If the reactions of individual merchants throughout the Mount Vernon area are any barometer — big is definitely not better.
While the major retailers from Wal Mart to Nordstrom were slicing and dicing prices beginning as far back as Halloween, independent merchants were maintaining their prices and making sales that equalled or bested last year. And, it was true from antiques to toys — with a few exceptions.
This was the first holiday season for the newly revitalized Mount Vernon Antiques Market, 8101 Richmond Highway, formerly known as Thieves Market. "Sales went very well for our first holiday season as the new owners," said Sam Nasafi, son of the owner, Sayed Nasafi, and property manager. "Better than we had expected."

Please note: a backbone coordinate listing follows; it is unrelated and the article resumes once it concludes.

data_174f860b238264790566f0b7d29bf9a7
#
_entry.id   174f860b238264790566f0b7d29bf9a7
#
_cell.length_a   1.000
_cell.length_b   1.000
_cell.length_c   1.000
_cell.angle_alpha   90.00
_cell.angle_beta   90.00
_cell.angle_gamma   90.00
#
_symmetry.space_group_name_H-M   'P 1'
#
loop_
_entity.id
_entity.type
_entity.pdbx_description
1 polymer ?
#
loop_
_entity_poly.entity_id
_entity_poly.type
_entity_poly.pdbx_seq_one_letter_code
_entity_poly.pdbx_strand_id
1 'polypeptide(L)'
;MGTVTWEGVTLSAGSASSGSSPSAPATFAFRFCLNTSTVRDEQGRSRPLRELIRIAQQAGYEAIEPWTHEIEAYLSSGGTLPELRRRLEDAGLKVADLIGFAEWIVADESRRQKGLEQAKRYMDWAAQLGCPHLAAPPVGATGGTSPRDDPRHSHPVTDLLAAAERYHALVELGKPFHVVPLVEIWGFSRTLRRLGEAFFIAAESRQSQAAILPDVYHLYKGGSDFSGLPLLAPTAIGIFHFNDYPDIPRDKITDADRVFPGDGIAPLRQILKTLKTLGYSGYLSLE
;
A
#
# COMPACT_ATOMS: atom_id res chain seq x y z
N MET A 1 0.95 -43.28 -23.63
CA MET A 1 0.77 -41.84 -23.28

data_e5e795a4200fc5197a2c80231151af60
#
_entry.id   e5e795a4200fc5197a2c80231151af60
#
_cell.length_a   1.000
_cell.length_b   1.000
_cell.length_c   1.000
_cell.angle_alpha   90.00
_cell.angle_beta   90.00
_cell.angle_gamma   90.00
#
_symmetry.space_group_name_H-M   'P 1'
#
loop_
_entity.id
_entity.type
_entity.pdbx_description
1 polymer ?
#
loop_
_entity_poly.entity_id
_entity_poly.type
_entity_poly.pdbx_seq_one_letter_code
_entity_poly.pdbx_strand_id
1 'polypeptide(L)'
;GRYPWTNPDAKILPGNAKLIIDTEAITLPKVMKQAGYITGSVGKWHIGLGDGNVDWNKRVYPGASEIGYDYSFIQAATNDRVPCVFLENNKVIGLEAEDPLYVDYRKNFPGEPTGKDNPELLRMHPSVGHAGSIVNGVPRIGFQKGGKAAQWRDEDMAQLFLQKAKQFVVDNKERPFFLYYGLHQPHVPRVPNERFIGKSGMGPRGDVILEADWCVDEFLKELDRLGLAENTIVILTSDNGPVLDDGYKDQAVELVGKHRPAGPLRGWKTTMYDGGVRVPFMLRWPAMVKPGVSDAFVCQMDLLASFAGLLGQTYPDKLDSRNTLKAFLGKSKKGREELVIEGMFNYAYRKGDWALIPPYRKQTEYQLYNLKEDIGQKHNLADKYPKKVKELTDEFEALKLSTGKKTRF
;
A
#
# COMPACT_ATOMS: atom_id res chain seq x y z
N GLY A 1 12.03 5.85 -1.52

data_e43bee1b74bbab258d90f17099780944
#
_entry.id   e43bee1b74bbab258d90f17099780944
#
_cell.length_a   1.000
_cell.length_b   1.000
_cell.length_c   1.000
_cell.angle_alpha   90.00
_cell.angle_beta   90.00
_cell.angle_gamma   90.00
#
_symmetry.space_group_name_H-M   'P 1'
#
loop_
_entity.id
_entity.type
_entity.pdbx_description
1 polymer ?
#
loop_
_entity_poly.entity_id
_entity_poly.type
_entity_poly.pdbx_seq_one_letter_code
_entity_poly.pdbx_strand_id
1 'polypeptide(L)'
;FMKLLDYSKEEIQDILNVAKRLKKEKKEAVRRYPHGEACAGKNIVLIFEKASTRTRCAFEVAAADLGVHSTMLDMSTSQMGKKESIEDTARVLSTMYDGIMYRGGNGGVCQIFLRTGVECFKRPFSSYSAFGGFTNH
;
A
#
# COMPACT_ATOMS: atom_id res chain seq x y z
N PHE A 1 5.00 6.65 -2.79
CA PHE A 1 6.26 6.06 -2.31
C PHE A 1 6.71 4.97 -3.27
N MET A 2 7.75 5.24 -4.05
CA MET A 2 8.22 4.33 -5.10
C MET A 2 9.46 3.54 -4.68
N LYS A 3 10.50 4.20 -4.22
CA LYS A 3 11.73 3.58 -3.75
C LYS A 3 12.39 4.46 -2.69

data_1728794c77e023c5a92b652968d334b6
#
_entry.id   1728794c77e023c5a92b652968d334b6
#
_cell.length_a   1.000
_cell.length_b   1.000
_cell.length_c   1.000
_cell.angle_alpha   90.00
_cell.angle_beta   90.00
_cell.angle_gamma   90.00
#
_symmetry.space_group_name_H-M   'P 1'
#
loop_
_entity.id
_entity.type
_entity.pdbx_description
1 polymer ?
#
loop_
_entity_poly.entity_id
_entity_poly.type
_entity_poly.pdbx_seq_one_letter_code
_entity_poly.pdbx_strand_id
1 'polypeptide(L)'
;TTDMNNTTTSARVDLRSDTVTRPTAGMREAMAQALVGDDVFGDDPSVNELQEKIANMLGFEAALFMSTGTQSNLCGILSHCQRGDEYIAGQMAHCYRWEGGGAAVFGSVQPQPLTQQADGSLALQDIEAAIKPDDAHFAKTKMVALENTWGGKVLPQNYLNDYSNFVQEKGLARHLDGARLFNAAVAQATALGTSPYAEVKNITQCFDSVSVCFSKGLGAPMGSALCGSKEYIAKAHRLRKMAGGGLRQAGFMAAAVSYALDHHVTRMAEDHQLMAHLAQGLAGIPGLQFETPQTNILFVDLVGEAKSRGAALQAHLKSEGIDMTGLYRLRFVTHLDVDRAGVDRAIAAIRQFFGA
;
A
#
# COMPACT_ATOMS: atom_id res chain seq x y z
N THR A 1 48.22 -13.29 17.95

Last January it was announced that the Richmond Highway antique hallmark was closing when second generation owner and operator, Kaplan Cohen, decided to move to the warmer temperatures of Florida. Many of the dealers also decided to either retire or move to other venues.
But the Nasafi family decided to maintain the site as an antique mall. "We started with only six dealers in June. Now we're up to 25. Our goal is to be full by this coming June," Sam Nasafi emphasized. The name was changed when they declined to buy the original name, "Thieves Market," from Cohen as part of the sales agreement, according to Nasafi.
Particularly enthusiastic about the recently concluded holiday shopping season was Charles "Ben" Vennell, owner, Hollin Hall Variety Store, 7902 Fort Hunt Road in the Hollin Hall Shopping Center.
"If you remove from the analysis all the patriotic items which were purchased last year, we are about six percent over in sales this year," Vennell explained.
"We beat our sales figures for 2000, which was the last normal year. We had a very good season. I didn't see any soft sales time from the fall forward," he said.